Many times writers come in to the CEW with early drafts, needing assistance working out larger rhetorical and organizational issues; they are not even ready for the proofreading stage. It doesn't make sense to polish sentences that might be edited out or revised for meaning. If a student comes into the Writing Center specifically to work on proofreading, our consultants will teach proofreading strategies and/or examine the patterns of error in the work and focus on one or two of the most interfering patterns. This is the pedagogically sound practice that will increase writer competence. The consultant might, for example, notice a pattern of subject/verb inconsistency and locate those issues in one or two paragraphs with the student. Then the consultant might have the student work on the following two paragraphs, finding subjects and verbs and testing to see if they are consistent. The consultant would then go over the changes the student has made and clear up any misunderstandings that remain. The consultant might give the student a resource on this issue to reinforce the learning that has occurred. In this process, the consultant may have overlooked comma errors, for example, seeing these as less interfering and saving them for another session. Also keep in mind that when the student engages in global revision after a consultation, pushing their thoughts to higher levels of complexity, they may create new grammatical problems.
Our consultants are strong academic writers themselves; they have pedagogical coursework and experience with writing instruction. However, they cannot take ownership or control over your students’ papers. They are a resource that students can use to enhance their academic performance. While we try to get writers to articulate a plan for revision, we cannot control the revisions that the writer chooses to make. Also the essay that you see may be significantly improved from the essay that the writer brought into the Center. Every writer is unique in their ability to fulfill different writing tasks. One conversation in the Writing Center may not significantly affect the current draft, but might be applied in a future writing situation.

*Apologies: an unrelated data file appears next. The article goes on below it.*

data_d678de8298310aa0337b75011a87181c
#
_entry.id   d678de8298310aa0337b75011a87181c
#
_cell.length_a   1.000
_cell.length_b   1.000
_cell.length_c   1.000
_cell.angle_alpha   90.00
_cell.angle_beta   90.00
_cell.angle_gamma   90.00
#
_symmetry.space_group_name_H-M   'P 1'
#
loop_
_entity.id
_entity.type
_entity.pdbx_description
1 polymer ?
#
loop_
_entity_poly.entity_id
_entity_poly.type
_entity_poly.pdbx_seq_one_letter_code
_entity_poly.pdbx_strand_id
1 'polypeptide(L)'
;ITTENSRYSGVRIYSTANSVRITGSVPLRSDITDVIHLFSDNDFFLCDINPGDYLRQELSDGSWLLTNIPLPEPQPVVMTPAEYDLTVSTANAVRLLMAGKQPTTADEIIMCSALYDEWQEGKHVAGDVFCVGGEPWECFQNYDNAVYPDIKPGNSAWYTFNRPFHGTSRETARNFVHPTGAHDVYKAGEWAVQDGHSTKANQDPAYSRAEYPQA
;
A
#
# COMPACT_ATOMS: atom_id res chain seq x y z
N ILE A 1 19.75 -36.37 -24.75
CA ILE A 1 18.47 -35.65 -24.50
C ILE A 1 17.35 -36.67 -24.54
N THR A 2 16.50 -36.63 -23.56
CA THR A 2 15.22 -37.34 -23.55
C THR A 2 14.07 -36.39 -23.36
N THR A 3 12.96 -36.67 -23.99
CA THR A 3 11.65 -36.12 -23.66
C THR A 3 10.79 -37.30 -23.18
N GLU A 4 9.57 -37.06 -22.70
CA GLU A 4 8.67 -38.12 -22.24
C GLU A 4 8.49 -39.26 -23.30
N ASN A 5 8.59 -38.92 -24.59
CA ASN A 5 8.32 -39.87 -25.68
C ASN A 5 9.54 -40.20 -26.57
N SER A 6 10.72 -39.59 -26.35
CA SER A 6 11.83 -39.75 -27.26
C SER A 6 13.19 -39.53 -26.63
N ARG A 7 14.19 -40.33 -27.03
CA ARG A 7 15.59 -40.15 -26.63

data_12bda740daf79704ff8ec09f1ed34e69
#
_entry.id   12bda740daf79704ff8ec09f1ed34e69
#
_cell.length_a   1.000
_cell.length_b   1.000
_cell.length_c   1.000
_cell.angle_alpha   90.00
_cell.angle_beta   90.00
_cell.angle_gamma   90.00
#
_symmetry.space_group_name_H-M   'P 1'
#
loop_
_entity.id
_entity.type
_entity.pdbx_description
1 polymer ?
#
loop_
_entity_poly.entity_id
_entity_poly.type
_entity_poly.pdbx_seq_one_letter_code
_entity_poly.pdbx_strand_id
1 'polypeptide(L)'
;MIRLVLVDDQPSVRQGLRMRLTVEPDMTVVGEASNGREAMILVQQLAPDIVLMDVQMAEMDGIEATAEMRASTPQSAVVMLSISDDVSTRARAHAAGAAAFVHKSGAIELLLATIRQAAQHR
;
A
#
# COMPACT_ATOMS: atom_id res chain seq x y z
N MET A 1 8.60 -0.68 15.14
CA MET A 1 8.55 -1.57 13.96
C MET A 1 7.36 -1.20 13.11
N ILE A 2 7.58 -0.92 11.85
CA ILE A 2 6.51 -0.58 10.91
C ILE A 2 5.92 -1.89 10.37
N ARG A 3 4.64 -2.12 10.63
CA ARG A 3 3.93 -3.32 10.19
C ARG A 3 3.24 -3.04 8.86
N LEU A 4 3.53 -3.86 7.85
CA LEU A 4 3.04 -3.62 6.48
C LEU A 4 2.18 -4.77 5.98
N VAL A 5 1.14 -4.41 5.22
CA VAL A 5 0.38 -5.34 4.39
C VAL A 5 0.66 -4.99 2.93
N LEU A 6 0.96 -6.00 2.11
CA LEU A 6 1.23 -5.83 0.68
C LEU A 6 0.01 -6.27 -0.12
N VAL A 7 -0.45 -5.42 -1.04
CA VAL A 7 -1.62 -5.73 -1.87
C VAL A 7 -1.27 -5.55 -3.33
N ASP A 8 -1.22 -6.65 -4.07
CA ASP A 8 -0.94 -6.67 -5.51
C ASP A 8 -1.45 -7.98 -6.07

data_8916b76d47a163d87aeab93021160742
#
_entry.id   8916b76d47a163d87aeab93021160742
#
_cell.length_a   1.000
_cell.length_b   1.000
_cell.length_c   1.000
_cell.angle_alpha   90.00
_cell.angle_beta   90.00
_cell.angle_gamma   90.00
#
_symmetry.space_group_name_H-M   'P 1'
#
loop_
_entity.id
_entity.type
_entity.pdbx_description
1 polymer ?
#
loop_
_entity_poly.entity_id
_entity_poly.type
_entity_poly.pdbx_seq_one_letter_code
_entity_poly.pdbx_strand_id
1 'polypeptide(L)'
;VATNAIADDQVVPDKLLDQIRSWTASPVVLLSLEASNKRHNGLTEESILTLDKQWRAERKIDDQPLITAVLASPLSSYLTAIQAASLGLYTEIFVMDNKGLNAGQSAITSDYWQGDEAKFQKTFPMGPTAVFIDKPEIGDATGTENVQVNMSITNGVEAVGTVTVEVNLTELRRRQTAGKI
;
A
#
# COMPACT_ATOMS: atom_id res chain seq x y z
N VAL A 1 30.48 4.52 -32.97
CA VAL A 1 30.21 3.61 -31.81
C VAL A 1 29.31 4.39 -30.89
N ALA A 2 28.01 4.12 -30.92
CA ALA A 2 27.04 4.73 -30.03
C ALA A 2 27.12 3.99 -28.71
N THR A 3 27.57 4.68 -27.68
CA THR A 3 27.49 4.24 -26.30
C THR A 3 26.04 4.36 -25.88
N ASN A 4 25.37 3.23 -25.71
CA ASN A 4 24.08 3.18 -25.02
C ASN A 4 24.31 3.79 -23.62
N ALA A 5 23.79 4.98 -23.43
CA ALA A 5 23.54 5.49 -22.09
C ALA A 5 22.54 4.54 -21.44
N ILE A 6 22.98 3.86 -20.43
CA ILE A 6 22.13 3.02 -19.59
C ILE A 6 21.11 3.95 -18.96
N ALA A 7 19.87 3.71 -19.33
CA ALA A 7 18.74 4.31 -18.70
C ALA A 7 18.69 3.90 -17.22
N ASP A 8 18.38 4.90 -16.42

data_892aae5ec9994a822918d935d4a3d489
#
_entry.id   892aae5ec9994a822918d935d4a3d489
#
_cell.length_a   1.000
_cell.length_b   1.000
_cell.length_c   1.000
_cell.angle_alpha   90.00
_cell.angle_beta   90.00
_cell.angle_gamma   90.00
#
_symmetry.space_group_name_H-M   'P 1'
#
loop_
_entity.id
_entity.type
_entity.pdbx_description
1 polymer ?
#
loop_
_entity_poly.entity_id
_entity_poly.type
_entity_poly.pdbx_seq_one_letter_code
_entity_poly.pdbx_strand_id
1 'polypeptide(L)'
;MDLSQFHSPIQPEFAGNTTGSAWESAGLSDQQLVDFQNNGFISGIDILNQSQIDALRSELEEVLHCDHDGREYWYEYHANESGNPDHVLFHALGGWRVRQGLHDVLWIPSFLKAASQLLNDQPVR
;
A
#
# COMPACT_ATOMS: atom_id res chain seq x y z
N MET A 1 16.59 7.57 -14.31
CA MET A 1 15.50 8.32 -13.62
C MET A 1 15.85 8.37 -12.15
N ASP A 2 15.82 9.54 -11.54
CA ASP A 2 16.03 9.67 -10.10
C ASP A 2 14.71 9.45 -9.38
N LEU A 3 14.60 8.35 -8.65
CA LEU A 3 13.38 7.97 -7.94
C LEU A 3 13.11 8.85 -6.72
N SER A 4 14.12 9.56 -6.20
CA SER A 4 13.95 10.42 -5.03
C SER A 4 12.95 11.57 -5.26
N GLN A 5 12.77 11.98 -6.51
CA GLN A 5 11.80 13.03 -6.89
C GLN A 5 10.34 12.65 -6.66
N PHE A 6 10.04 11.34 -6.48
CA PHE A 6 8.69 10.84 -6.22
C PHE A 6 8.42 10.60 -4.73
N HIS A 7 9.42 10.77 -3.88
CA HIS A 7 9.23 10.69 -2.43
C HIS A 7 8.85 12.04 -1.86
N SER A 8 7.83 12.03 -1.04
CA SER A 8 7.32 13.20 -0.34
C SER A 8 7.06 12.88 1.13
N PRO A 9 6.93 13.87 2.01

We can help in several different ways. First, we employ PhD level consultants, some of whom are far along in their dissertation processes. It can be helpful for a dissertator to step out of the isolation of their process and talk through dilemmas with a fellow doctoral student. We have found that dissertation writers who pair up for regular appointments with one of our doctoral level consultants have made significant progress. Second, we have Dissertation Retreats five times yearly. These retreats give writers the space, support, and accountability to make significant progress on their projects. Many success stories of dissertators moving from paralysis to completion have come out of our Dissertation Retreats. (Interested students should contact email@example.com to register.) Third, we can help faculty and departments develop graduate student writing groups. As accountability groups or peer reader groups, these groups can help with completion rates.
When we think of tutoring, we think of additional instruction or going over material. Learning to write is different than learning other academic subjects because it entails many choices, obstacles, intellectual processes, and emotions. Meeting with one of our consultants is a different experience than “being tutored” as our goal is to help writers to acclimate to the logic and processes of academic discourse - in other words, preparing them to enter the conversation of their discipline. Making space for the writer's voice and engaging in a dialogical process is the best way to work toward this goal. In addition, engaging with peers is a normal part of any writer’s process. Rather than telling writers what to do or giving them instruction (tutoring), our peer consultants will most often help writers reflect on the natural tensions of the writing process, providing a sense of audience, asking them questions that will help them articulate their purposes, and giving them strategies to help them strengthen an argument.